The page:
4. An important principle in survey design is to have at least one measure (what statisticians call the "dependent variable") that is meant to be an overall summary of the findings. This question should be early in the survey, so the responses to this question cannot be influenced by any follow-up question. In employee surveys, overall job satisfaction is good example of this type of question.


  5. Survey design is all about scales, so you need to decide how many scale points you are going to include. There are plenty of arguments out there in favor of 4 point scales or 5 point scales or 7 point scales or 10 point scales, etc. One guideline is that the number of scale points should be in line with the level of precision you are measuring. If you include too many scale points, you run the risk of "numeracy," which means that your results will look far more precise than they actually are. Employee surveys are based almost entirely on recall and impressions, which do not lend themselves to highly precise scales.


  6. On the same point, most surveys will contain a mix of different scales (although they will likely have the same number of scale points) because it is almost impossible to force fit a range of topics into one solitary scale, such as an "agreement" scale. A range of different scales not only gives you more accurate results, it also makes the survey more interesting for those taking it!


  7. Another consideration is whether to include any freeform text questions and, if yes, how many? Giving your employees the opportunity to express their thoughts and feelings in their own words can be extremely valuable. However, inviting them to do so too often can lead to frustration and cause them to abandon the survey. One of the goals of all surveys is to find the right balance between quantitative rating questions and open ended freeform text questions.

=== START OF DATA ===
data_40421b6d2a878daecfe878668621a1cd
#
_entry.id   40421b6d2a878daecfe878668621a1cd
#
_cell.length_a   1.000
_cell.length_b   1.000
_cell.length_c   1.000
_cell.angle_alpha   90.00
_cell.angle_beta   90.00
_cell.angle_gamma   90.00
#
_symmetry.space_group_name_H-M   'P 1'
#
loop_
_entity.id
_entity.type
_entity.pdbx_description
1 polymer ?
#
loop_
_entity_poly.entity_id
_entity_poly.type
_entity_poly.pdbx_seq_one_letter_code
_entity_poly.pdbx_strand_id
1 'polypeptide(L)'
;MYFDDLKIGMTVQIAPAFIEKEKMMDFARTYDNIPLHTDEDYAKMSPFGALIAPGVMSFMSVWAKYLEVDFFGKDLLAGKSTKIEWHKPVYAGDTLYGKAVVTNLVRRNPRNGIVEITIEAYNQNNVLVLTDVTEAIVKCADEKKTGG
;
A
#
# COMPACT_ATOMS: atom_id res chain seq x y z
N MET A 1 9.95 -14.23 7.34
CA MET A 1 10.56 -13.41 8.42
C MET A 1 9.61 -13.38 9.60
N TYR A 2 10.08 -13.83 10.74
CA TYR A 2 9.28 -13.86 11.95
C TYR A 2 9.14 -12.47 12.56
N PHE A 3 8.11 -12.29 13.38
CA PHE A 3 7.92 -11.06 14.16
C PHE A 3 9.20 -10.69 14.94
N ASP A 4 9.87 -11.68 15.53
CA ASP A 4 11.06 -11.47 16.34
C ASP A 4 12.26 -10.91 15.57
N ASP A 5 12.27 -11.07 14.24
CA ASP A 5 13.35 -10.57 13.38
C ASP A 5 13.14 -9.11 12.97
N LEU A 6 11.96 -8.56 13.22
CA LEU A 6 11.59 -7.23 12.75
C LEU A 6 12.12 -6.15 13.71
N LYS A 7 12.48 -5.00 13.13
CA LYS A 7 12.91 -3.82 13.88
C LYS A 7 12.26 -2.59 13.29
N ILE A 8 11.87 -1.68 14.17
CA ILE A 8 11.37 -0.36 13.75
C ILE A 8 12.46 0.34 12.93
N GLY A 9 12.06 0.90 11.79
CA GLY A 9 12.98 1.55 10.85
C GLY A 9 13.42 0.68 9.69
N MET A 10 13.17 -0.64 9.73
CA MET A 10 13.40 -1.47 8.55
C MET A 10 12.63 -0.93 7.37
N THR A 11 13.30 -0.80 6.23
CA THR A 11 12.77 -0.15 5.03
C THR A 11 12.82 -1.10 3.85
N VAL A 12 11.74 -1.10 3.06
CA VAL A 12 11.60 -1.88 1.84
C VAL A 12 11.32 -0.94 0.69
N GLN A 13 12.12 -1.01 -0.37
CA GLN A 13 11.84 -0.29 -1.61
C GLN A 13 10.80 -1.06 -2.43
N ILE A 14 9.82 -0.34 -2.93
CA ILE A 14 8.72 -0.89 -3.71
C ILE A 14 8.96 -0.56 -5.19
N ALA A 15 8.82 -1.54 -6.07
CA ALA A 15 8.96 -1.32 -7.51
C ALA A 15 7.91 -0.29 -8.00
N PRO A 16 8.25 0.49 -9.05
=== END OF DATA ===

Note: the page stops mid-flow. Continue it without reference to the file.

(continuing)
8. One open ended question you should always avoid is a final "catch-all" question, like "is there anything else you would like to add?" It does not say much about your survey if you need your employees to tell you what topics you have missed!


  9. Finally, if you have designed a survey "from scratch," you really need to test that survey before you launch it. There are two ways to test surveys - cognitively and in-field - and you should be doing both. Cognitive testing means that you ask a group of people to answer your survey as naturally as possible, then you go through each question with them one-by-one. What you are looking for is: (1) did they understand the question, (2) did the choices provided fit with their experience and (3) did the answers they give accurately reflect their experience for that question? This careful testing can be very worthwhile in identifying problems and question that do not ask what is intended and giving guidance on how to fix those problems. In-field testing means that you make sure the survey works as it is intended to work - for example, if you are using an online survey, could your respondents log on easily? Were the survey instructions clear? If you are using paper surveys, did your respondents know what to do once they have finished their surveys? The purpose of the in-field testing is to see how if all of the "nuts and bolts" are working well.


These guidelines will help you create your own employee survey if you make that choice. In the end, though, the question remains - why don't you leave this task to the professionals?